Not to interfere in any dispute between the locals because it was none of their business.
Yeah, right… Fuck you, Joe! Fuck you all, you sonsuvbitches!!
He ripped his sleeping bag open in one furious sweep, jumped up, and stormed out into the courtyard in his socks.
Five hundred American dollars! he growled, barely reigning in the contempt he felt.
The men turned to stare at him in stunned silence. The host recovered first, and launched into an elaborate speech: the rules of hospitality dictated that the boy must be given as a gift to the esteemed guest, if Jack wished to have the boy for the night. He pushed Omar towards Jack. But then, the man continued, if the guest insisted, he couldnt possibly refuse the five hundred dollars—a generous gift from the honorable guest of the house.
Jack insisted. It was more than half of the travel money” he had on him, but it didnt matter. What mattered was that the boy was freed from these dirty old men tonight. And hed figure later what to do next.
Jack waved Omar into his quarters, flicked his lighter up, and waited patiently for the boy to take off his plastic sandals before stepping in gingerly. Then he walked in, turned up the storm-light and closed the door.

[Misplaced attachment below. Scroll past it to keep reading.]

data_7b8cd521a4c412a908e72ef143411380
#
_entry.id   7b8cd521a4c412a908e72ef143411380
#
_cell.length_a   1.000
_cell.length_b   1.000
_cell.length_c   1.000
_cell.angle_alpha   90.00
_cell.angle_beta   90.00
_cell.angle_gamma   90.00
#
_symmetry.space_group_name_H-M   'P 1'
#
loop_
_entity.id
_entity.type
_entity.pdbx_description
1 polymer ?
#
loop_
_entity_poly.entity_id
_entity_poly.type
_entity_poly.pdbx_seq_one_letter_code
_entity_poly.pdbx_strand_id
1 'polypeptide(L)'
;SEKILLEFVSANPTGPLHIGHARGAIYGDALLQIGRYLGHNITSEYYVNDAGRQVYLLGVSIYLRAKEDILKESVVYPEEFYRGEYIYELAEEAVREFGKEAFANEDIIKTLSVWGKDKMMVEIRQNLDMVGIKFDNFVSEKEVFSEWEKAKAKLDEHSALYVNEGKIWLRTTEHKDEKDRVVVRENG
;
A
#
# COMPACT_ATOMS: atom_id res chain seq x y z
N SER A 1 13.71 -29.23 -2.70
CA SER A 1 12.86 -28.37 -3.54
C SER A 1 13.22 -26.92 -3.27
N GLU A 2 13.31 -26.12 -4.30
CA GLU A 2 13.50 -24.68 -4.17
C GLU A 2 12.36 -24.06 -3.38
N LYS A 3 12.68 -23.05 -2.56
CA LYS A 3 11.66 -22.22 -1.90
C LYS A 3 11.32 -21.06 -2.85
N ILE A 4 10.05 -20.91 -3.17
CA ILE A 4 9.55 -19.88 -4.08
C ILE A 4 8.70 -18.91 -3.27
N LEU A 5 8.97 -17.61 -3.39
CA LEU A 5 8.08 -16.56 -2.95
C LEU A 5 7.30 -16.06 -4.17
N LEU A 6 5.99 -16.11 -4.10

There were muted sounds of an agitated conversation in the courtyard as Jalil Haq tried to appease his other guests. Then the flimsy wooden gate in the mud wall creaked open, praises to god and to the host were said, and everything went quiet.
Jack pointed to the stack of blankets and pillows piled up high against the wall and told Omar to turn the lamp down when he was ready to sleep. Then he dragged his sleeping bag to the door, placed it right next to it, and climbed in.
Am I not going to sleep with burra sahib tonight? the boy asked timidly, calling Jack big, important man.
Jack groaned inside. No, Omar. You will sleep there and I sleep here.” There was a long pause, then Omar whispered, Am I not pleasing to burra sahib? He sounded upset. Im the best dancer in the province. I look good… do I not?